Say Cheese!


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Experiment Category: 


To create a chemical reaction that will make cheese.

What You Need: 

  • 1/4 cup Milk (whole milk works best)
  • 1 tablespoon vinegar
  • Small jar with lid
  • Coffee filter
  • Another small container

To Do and Observe: 

  1. Pour 1/4 cup milk into the jar.
  2. Add one tablespoon of vinegar to the jar. (Instead of adding acid directly to milk, most cheese-makers add a bacteria which slowly releases acid as it grows).
  3. Close the lid tightly! Shake the jar to mix well.
  4. What does the mixture look like?
  5. Position the coffee filter over the opening of the second container, and hold an edge of it with one hand (or ask someone to help) so the filter doesn't "fall in" while you complete step 6.
  6. Carefully pour your mixture over the filter. Be patient with this step! You might need to pour part of your mixture, wait while it filters, then pour the rest.
  7. Carefully close the edges of the filter and squeeze the rest of the liquid through the filter.
  8. You should be left with curds in the filter. You can squeeze these together and say cheese (but don't eat it)!
  9. What is the texture of your cheese? What kind of cheese does it look like?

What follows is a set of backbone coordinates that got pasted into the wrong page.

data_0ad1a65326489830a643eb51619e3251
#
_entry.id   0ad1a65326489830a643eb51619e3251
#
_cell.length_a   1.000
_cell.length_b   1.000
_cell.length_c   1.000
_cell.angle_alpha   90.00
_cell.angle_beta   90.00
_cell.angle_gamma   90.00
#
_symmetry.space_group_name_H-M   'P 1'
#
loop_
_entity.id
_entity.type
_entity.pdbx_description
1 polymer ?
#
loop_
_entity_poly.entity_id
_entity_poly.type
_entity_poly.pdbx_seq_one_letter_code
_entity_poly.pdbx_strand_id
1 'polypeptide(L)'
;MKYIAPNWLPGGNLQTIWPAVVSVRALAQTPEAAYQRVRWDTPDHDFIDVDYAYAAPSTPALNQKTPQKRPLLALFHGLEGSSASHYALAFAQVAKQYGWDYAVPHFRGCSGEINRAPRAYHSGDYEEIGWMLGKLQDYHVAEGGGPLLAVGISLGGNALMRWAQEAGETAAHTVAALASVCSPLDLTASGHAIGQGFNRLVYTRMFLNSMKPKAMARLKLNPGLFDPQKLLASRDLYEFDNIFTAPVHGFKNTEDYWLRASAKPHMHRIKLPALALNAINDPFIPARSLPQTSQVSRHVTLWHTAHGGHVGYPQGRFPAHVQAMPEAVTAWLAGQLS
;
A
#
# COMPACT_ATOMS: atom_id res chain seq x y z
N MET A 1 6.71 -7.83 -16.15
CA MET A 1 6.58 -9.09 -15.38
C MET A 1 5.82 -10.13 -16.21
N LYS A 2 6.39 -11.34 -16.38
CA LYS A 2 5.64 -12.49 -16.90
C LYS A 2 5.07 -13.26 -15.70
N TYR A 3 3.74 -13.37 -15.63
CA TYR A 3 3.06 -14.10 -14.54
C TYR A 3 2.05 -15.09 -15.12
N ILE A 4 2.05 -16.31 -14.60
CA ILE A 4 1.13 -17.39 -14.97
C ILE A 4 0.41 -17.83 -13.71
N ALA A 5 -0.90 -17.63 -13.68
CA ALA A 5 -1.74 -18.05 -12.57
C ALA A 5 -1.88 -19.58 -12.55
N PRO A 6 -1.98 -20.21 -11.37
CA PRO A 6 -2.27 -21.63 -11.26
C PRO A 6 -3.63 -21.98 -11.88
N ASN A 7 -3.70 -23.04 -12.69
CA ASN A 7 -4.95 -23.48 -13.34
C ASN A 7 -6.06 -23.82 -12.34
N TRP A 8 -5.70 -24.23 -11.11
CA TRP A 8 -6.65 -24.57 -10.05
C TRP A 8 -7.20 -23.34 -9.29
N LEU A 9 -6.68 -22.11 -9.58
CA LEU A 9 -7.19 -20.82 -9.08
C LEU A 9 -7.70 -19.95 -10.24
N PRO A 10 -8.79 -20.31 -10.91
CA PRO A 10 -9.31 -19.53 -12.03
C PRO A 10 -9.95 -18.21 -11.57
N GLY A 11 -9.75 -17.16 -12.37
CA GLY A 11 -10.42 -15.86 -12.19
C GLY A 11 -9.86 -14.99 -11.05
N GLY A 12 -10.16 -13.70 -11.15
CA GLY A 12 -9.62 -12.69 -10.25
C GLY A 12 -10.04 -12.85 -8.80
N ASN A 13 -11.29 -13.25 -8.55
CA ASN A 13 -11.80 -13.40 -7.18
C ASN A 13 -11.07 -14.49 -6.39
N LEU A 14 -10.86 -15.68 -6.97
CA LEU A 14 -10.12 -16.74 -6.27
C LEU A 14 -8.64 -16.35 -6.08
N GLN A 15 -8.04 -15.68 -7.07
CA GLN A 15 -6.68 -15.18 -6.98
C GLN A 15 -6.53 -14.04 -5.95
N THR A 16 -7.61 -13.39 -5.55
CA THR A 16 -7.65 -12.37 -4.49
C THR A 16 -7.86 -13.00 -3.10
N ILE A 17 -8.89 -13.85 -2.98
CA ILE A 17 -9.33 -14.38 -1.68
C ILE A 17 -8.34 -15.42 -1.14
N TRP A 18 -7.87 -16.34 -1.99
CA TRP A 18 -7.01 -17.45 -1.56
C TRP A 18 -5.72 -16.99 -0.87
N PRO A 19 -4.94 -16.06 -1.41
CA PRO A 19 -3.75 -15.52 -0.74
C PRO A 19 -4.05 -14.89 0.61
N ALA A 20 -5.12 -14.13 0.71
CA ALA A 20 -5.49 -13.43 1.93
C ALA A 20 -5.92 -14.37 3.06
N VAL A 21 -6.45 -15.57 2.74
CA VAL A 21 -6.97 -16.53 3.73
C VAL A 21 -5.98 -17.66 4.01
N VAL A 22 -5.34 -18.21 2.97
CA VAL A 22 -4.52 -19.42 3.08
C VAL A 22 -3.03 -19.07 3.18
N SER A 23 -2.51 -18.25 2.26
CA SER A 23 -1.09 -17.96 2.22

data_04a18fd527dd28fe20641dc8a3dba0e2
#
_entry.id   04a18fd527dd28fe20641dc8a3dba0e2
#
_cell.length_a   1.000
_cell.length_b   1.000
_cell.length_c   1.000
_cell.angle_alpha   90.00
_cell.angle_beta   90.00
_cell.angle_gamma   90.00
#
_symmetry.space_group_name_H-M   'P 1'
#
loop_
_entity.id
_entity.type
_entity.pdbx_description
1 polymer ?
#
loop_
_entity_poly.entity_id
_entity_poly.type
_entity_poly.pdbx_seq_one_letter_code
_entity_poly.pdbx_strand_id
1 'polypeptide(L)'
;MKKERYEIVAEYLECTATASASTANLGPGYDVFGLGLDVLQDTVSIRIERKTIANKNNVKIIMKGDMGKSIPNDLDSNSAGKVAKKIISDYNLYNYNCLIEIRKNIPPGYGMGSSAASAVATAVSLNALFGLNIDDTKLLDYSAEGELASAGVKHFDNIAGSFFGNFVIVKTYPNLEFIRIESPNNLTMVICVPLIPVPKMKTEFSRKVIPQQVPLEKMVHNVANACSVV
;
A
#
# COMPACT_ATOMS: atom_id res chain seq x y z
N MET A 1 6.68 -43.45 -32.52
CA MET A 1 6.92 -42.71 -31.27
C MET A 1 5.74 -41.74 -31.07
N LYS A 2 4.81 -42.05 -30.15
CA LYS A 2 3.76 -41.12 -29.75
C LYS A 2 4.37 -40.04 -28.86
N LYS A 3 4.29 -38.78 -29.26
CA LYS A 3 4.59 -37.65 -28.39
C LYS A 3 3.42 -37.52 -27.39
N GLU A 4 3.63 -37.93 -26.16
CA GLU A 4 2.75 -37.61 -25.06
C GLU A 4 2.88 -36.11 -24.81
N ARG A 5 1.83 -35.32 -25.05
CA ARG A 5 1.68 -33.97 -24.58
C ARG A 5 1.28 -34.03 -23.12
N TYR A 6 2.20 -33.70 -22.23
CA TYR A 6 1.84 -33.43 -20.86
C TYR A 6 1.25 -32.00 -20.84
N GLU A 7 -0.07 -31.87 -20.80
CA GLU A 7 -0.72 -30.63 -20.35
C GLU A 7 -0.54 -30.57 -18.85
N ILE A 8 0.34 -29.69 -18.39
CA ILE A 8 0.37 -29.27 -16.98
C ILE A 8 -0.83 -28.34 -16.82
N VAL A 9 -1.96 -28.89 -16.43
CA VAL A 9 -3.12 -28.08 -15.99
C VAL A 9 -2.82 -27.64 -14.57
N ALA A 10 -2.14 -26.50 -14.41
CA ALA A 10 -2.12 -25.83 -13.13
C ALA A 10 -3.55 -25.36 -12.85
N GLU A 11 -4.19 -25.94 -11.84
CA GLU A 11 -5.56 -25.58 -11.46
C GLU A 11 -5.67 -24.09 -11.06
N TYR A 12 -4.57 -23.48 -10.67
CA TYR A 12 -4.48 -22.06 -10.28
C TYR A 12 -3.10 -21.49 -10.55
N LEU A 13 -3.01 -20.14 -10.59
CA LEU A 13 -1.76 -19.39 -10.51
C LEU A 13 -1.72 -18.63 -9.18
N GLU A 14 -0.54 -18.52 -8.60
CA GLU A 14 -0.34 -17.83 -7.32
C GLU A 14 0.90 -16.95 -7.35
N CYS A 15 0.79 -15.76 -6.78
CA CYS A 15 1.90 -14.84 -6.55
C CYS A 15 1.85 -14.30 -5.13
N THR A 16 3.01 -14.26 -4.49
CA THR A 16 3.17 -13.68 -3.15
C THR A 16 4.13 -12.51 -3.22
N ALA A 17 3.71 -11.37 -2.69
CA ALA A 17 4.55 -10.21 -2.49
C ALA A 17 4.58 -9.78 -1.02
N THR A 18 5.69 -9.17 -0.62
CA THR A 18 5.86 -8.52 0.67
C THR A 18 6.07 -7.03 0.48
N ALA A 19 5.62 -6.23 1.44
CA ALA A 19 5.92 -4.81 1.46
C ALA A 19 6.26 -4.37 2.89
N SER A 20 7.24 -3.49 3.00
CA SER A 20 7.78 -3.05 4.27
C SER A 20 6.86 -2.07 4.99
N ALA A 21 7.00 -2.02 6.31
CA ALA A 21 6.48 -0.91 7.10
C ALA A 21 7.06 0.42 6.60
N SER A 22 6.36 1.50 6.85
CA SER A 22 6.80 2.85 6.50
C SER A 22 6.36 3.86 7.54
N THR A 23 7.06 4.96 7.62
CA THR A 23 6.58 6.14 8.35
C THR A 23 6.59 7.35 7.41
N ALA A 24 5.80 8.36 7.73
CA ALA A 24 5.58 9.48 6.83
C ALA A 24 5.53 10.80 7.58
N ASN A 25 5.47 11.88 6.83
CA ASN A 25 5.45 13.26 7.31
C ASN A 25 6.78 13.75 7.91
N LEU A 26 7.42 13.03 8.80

What's Going On: 

Casein is one molecule found in milk. Molecules and atoms are tiny particles that make up everything around us. Vinegar (acetic acid) contains loose hydrogen atoms. The molecules of the milk mix with the loose hydrogen atoms in the acid to create a chemical reaction. The casein molecules in the milk have a negative charge. The loose hydrogen atoms in the acid have a positive charge. Opposite charges attract, so the casein molecules and loose hydrogen atoms group together and make clumps that you can see. The clumps are called curds, and are used to make cheese. The liquid is called whey. Often, bacteria and mold are also added to give cheese more flavor.

Parent/Teacher Tips: 

Try this experiment with different types of milk (1%, 2%, heavy cream, etc.). What?s different about the resulting cheese? Encourage your kids to investigate how cheese is made commercially? what's the difference between different types of cheese? What makes Swiss different from Cheddar?